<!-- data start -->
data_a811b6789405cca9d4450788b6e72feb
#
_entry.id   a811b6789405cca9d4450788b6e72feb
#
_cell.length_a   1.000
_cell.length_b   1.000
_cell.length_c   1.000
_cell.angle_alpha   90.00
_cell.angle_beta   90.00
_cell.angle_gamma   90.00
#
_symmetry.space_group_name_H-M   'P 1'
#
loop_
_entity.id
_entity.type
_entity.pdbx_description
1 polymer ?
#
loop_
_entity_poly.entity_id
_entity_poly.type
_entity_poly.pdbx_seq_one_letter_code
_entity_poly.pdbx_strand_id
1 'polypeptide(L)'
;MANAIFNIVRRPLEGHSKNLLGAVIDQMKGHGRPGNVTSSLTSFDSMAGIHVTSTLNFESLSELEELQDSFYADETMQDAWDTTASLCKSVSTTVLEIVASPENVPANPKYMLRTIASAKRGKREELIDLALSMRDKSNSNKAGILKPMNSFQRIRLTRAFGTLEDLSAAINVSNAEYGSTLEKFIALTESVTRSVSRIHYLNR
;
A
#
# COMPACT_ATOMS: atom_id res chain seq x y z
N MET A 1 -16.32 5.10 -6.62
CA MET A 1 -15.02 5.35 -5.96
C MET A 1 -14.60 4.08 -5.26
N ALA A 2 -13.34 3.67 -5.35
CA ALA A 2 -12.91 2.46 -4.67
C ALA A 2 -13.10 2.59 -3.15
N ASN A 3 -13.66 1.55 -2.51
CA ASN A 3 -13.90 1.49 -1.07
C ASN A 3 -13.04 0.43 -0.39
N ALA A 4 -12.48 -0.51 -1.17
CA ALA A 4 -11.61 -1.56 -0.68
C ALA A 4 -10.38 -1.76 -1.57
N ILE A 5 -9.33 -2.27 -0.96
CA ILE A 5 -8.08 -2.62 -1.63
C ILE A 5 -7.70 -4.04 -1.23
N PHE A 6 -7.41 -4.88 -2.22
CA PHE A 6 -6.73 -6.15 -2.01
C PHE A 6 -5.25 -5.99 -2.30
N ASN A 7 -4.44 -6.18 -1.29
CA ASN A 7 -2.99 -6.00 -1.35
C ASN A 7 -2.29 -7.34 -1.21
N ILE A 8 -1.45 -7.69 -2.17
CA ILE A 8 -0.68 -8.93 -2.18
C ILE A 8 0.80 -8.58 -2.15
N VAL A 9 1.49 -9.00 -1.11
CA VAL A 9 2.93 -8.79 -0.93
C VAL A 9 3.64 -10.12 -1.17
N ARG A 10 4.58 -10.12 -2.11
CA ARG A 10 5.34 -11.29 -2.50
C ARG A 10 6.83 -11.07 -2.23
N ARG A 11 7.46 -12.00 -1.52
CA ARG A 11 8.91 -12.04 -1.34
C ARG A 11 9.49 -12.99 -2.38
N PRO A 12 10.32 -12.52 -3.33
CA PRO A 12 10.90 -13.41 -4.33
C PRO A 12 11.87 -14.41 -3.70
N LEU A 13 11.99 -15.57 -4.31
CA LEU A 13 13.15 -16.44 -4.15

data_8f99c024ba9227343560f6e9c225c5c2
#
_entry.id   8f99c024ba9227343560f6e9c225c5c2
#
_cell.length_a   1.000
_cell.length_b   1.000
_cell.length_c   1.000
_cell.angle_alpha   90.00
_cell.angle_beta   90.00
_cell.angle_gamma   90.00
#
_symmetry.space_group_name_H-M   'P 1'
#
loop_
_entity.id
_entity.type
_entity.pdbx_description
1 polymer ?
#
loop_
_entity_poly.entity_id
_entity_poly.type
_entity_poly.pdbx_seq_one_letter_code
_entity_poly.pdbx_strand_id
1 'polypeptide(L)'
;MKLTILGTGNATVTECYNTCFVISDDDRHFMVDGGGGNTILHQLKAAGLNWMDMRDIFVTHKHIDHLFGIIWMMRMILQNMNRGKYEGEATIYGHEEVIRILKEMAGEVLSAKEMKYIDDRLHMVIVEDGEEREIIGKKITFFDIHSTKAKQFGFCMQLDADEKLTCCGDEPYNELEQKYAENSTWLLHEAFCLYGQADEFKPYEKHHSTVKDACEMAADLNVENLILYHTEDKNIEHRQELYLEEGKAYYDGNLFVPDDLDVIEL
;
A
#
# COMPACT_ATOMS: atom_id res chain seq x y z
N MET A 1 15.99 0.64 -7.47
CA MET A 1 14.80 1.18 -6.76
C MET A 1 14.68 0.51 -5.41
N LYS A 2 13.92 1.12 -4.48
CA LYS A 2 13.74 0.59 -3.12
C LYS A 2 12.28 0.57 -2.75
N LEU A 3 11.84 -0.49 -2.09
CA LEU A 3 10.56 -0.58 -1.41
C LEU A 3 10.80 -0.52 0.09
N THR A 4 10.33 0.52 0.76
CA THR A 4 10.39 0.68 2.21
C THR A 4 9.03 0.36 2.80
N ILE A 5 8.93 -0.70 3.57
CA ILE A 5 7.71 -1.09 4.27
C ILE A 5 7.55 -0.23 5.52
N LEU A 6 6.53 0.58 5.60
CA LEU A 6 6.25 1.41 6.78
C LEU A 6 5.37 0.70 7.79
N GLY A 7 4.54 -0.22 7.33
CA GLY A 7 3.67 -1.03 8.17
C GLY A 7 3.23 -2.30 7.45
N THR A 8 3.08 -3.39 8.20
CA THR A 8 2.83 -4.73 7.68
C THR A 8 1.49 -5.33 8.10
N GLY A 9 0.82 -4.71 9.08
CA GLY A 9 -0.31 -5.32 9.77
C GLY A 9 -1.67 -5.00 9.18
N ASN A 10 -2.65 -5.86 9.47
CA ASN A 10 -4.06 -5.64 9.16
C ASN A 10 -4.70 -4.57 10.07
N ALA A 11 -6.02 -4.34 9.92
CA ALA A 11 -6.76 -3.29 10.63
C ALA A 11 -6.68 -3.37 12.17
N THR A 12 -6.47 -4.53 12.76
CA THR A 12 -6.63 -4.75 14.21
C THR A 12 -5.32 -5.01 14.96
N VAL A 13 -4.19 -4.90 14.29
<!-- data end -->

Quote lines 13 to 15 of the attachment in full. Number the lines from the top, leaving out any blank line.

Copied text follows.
#
loop_
_entity.id